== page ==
Chinese New Year this year falls on February 3rd, and it’s the Year of the Rabbit. My husband is one, so it’s his year to shine. If you’ve missed the western new year’s resolutions to eat healthier, you can kick start it with our Chinese New Year and a new approach to cooking with my Wok Star Kit. My Kit has the both the tools and techniques to help you succeed and Be a Wok Star, hence the name of my blog!
My family usually celebrates New Year Eve with a dish of everything like chicken, fish, shrimp, pork and many veggie dishes as well as fried rice and longlife noodles. These dishes symbolize good luck, health and prosperity, you can find out more about this topic in my other New Year posts below.
I wanted to cook Buddha’s Delight because it uses both fresh and dried veggies to give different textures and flavors. I hope you’ll try this dish even if you don’t have any dried ingredients where you live, it’s not essential but adds an Asian touch. I’ve included gourmet morels and sugar snap to give it a modern twist.
Typical vegetables used in this dish are cabbage or lettuce with Chinese mushrooms, toufu, dried bean curd sticks, glass noodles, fungus, hair moss. My husband had two huge helpings before I could take my final shot in a serving bowl, oops, so the dish above was it! I had to set some aside for my sister to try as she’s arriving tonight. We’re going out New Year’s Day to celebrate at Chu’s with the traditional dragon dance as well as jazz music, yeah, nothing like a mix of east and west. It’s a busy week, also giving a cooking class New Year’s Eve at beautiful Lyons Spa who’s a new venue hosting my classes this year.
Here’s what and how I made my Buddha’s Delight with.
Fresh garlic and ginger are mandatory to start off any stir fry.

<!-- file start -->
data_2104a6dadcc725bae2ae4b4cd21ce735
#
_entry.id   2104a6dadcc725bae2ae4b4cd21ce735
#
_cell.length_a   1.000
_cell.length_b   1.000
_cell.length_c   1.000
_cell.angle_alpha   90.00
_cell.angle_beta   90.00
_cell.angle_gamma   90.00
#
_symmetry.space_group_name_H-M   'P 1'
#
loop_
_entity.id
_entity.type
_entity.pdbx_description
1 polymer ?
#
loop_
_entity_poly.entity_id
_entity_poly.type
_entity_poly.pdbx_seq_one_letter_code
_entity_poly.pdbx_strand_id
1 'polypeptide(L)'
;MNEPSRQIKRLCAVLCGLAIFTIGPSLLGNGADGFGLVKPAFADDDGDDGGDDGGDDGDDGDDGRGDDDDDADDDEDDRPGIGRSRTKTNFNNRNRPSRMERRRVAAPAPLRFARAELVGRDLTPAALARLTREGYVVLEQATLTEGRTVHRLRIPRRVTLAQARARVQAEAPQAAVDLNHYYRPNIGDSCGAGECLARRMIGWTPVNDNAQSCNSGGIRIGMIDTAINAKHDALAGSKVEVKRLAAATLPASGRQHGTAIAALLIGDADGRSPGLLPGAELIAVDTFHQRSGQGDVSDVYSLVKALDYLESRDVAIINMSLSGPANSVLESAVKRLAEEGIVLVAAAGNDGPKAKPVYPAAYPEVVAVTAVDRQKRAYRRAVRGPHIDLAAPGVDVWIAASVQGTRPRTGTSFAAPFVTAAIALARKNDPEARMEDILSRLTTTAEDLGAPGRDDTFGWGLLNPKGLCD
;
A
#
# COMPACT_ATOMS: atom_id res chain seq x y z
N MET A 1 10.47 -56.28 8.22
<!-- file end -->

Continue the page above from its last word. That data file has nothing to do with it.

Dried veggies included Chinese mushrooms, morels, fungus, bean curd sheets, goji berries. These need to be rehydrated in warm water to plump them up.
I cooked the dried ingredients in my clay pot, another wonderful piece of cookware which I love using. It makes everything so juicy and tender. Added dash of tamari, sherry and a little black vinegar.
Because there were quite a lot of different veggies, I stir fried them in batches. It’s important not to overload your wok, it lowers the temperature of your wok and creates juice, resulting in a ‘soupy’ stir fry, a very common mistake.
First, I fried napa cabbage with carrots, always starting with garlic and ginger. Added dash of tamari and sherry.
Next, I fried the sugar snap peas with goji berries and added scallions last. Added dash of tamari and sherry.
Last, I recombined the fresh vegetables and dried vegetables from the clay pot.
I served Buddha’s Delight right from the hot wok! We had it with some curried grilled leg of lamb. Yes, very untraditional but that’s what being a Wok Star is all about.
This Year of the Rabbit, BE A WOK STAR! Kung Hei Fat Choy…
Here are some simple wok dishes to show you eating healthy isn’t about deprivation but ADDING flavors and textures to spice up your appetite and palette. These dishes illustrates easy, mostly one-dish dinners and mostly cooked in my cast iron wok.
CHINESE NEW YEAR EATS:
If you don’t want to cook and just want to eat out, here’s a great roundup if you live in Miami.
CHINESE NEW YEAR EVENTS:
Miami Dade College’s Chinese New Year events.
Feb. 1, 2, 20 (main, big event)
This year, they’ve expanded to 2 other campuses! Get details here:
IBPS Fo Guang Shan Temple
An amazing lineup of innovative & multicultural performers blending East and West. I hope to see this.
Sunday, Feb.6: 2pm – 3:30pm
9341 NW 57th St, Tamarac, FL 33351
Details of performances here.
MY OTHER CHINESE NEW YEAR POSTS:
Chinese New Year, Simple Home Dinner:
Roast Duck, Zesty Shrimp & Veggies
There are hundreds of Asian food blogs, too many to mention but you can see some here.
My friend, Shulie who I ‘met’ through Twitter has done her homework and posted a list of superb Asian food blogs to celebrate Chinese New Year, honoring some awards.
I love New Asian Cuisine, it’s full of resources, chef features, interesting tid bits and recipes from all over the world. Here’s their Chinese New Year roundup.